Thursday, August 8, 2019

Birchcliff Energy With A Really Jerky Move

Birchcliff Energy held its annual meeting on May 16th, with shareholders set to vote on four items. But on the day of the meeting, only three of the four items were actually voted on, and the meeting was postponed by a week "in order to allow as many shareholders as possible to review and consider the Performance Warrant Resolution". In other words, the vote was not going management's way, so it gave itself time to drum up votes and get it over the hump.

Sure enough, a week later, management won the vote 50.2% to 49.8%!

This points to a number of problems that stack the deck against shareholders, some specific to this company, and others related to how capital markets currently function.

It's unfair that companies get to see the results of voting in real-time, rather than at the same time as everyone else: when the results are announced. Imagine if only one political candidate got to see the results of a vote ahead of time. They would have an unfair advantage, allowing them to pour resources into areas that maximize their advantages.

In this case, management is looking to change the expiry date of options that have been exercisable since 2005. Amazingly, these options have been in the money for most of the last 14 years, including as recently as earlier this year.

As a form of compensation, options are bad enough as it is. They give their owners all the upside of owning a levered stock, without the commensurate downside: the company went bankrupt? no biggie, I didn't invest a dime! This encourages huge risk-taking on the part of managers, which is usually bad news for shareholders.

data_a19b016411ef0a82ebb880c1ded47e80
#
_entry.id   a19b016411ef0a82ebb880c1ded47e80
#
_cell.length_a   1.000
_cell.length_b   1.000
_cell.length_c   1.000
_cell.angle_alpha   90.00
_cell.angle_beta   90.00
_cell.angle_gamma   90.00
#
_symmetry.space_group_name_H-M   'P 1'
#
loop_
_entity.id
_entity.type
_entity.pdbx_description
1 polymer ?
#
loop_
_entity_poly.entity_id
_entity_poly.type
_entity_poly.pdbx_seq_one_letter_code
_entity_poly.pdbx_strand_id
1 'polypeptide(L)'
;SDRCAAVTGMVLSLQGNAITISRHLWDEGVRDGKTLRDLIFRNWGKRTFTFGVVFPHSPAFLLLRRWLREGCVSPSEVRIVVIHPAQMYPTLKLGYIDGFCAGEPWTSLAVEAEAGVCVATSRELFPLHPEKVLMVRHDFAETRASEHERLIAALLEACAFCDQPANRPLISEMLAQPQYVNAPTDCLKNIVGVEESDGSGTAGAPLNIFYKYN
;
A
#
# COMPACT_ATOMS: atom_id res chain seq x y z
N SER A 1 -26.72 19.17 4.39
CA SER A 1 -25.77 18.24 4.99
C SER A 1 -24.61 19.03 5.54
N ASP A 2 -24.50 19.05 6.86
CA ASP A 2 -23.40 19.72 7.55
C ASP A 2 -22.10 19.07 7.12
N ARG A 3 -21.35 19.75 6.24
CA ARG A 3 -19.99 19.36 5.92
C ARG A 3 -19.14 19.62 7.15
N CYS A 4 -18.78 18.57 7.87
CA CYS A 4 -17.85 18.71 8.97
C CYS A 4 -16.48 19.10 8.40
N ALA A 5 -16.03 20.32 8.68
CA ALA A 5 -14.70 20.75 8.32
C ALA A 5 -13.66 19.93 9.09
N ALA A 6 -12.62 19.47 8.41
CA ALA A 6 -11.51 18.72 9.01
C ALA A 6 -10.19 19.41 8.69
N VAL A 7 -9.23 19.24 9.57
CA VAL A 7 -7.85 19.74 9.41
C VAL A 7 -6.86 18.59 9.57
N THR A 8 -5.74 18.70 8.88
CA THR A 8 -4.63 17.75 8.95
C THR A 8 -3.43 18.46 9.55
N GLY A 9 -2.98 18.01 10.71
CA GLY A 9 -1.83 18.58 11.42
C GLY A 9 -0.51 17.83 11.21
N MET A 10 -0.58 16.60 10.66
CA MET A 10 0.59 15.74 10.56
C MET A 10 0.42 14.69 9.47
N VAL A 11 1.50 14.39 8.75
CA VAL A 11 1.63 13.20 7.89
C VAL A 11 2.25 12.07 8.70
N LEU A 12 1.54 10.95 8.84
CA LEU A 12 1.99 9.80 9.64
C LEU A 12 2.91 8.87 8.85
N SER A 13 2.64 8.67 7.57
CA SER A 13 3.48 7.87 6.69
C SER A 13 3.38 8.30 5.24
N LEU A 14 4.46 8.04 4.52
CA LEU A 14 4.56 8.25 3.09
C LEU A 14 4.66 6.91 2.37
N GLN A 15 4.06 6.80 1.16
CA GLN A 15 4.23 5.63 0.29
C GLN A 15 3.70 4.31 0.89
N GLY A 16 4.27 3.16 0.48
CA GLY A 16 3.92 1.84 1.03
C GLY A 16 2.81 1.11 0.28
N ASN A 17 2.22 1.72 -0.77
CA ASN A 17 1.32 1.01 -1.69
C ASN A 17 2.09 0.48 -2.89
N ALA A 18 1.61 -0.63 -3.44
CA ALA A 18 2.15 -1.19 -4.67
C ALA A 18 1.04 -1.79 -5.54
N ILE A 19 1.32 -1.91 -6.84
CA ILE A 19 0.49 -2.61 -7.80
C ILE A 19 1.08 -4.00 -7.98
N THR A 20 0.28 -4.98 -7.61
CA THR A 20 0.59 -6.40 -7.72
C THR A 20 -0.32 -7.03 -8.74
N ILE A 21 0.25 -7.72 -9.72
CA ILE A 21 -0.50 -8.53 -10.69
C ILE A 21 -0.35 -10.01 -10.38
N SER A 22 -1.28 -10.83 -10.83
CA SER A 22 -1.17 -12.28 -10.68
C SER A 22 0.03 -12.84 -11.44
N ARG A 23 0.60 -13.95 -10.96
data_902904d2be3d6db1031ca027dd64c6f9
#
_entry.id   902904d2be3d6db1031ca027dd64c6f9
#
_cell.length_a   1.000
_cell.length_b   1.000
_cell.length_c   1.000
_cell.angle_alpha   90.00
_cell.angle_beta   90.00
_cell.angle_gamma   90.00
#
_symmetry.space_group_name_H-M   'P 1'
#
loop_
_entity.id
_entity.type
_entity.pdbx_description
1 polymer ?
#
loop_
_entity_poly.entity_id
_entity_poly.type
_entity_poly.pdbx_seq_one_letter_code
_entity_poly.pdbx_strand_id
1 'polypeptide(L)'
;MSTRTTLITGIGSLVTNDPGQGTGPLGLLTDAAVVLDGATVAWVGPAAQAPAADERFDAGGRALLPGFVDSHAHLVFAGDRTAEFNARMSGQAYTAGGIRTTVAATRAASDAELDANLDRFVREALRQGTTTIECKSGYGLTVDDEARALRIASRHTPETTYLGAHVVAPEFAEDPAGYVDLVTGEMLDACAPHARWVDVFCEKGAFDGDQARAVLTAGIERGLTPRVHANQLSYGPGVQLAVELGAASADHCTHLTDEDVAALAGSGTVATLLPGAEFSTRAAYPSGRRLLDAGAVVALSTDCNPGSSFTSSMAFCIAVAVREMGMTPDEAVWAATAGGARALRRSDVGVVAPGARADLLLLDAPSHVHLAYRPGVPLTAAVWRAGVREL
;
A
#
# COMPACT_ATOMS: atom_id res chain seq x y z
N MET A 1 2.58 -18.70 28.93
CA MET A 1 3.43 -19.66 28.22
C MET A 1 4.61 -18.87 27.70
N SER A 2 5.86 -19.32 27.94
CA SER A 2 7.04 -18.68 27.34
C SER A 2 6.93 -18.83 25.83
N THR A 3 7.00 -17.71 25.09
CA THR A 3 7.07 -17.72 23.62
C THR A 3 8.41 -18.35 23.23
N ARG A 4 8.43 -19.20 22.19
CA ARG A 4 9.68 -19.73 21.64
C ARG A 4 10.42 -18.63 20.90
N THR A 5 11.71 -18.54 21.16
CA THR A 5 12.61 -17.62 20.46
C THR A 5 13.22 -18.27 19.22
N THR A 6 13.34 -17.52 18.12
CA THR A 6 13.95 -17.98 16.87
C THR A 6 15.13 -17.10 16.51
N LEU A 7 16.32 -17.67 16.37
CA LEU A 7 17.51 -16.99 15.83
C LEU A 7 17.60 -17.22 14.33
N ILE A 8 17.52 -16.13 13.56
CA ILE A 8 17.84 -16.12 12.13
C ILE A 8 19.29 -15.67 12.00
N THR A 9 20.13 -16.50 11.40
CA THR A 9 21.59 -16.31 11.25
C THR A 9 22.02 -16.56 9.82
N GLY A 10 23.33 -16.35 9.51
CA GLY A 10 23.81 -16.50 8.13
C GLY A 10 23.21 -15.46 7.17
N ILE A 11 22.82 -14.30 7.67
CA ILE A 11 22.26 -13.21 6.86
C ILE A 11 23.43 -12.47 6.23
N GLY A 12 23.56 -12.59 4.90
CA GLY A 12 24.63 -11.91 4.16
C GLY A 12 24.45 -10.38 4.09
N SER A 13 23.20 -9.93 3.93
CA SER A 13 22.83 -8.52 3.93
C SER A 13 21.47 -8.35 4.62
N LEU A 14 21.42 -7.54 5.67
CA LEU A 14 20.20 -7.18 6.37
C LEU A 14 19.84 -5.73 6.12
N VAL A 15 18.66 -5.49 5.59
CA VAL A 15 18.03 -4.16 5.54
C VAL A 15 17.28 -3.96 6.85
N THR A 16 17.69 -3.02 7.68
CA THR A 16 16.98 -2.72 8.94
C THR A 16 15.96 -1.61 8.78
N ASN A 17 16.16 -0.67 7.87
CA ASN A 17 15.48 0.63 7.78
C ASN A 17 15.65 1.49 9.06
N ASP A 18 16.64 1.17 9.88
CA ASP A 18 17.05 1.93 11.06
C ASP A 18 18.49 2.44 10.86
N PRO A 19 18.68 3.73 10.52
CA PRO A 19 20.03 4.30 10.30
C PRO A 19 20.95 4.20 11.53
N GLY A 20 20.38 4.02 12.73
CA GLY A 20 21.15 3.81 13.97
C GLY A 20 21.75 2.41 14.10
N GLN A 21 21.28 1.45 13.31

But this case is even worse, as management has had opportunities to buy in at a profit (i.e. when the market price is well above the exercise price, which has happened repeatedly in the last year) and participate alongside shareholders, but they have chosen not to! By continuing to want to participate in the upside without putting any money down, they continue their misalignment of incentives with those of shareholders.

There appears to be a big corporate governance problem at Birchcliff Energy.

Disclosure: No position


Anonymous said...

Hi Saj,

Long time reader.

I'll agree that options may be a bad way for compensation. But what's a better alternative?

Your "fund" is run through a corporate structure. How would you organise a performance-based fee/compensation around an entity like this?


Saj Karsan said...

Hi Bill,

Restricted shares can offer the same upside, but also involve downside risk, so that's a better alternative. Over a long period of time, management's ownership stakes can become much larger than their salaries, and that's the best way to align incentives in my opinion.

In Birchcliff's case, these guys have been running things for a very long time, and yet they are still insignificant shareholders.